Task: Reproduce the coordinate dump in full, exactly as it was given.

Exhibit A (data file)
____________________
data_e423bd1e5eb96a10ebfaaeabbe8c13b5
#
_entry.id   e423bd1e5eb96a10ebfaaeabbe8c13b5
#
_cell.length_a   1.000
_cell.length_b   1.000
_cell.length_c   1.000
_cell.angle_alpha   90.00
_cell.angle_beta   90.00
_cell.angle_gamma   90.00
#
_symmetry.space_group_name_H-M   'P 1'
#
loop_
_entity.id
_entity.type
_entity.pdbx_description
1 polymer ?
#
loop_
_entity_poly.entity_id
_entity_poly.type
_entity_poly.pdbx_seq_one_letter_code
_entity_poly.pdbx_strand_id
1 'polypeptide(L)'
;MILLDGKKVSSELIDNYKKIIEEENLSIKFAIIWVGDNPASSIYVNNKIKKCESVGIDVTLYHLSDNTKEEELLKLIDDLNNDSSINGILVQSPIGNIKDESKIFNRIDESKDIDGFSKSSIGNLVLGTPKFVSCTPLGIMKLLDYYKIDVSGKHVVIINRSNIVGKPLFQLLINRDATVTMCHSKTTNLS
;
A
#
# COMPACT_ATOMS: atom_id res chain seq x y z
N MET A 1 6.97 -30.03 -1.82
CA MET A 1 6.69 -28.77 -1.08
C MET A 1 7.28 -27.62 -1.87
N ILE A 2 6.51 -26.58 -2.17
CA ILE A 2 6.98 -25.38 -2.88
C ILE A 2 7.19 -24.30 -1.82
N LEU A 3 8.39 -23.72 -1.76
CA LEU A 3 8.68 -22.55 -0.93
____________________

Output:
data_e423bd1e5eb96a10ebfaaeabbe8c13b5
#
_entry.id   e423bd1e5eb96a10ebfaaeabbe8c13b5
#
_cell.length_a   1.000
_cell.length_b   1.000
_cell.length_c   1.000
_cell.angle_alpha   90.00
_cell.angle_beta   90.00
_cell.angle_gamma   90.00
#
_symmetry.space_group_name_H-M   'P 1'
#
loop_
_entity.id
_entity.type
_entity.pdbx_description
1 polymer ?
#
loop_
_entity_poly.entity_id
_entity_poly.type
_entity_poly.pdbx_seq_one_letter_code
_entity_poly.pdbx_strand_id
1 'polypeptide(L)'
;MILLDGKKVSSELIDNYKKIIEEENLSIKFAIIWVGDNPASSIYVNNKIKKCESVGIDVTLYHLSDNTKEEELLKLIDDLNNDSSINGILVQSPIGNIKDESKIFNRIDESKDIDGFSKSSIGNLVLGTPKFVSCTPLGIMKLLDYYKIDVSGKHVVIINRSNIVGKPLFQLLINRDATVTMCHSKTTNLS
;
A
#
# COMPACT_ATOMS: atom_id res chain seq x y z
N MET A 1 6.97 -30.03 -1.82
CA MET A 1 6.69 -28.77 -1.08
C MET A 1 7.28 -27.62 -1.87
N ILE A 2 6.51 -26.58 -2.17
CA ILE A 2 6.98 -25.38 -2.88
C ILE A 2 7.19 -24.30 -1.82
N LEU A 3 8.39 -23.72 -1.76
CA LEU A 3 8.68 -22.55 -0.93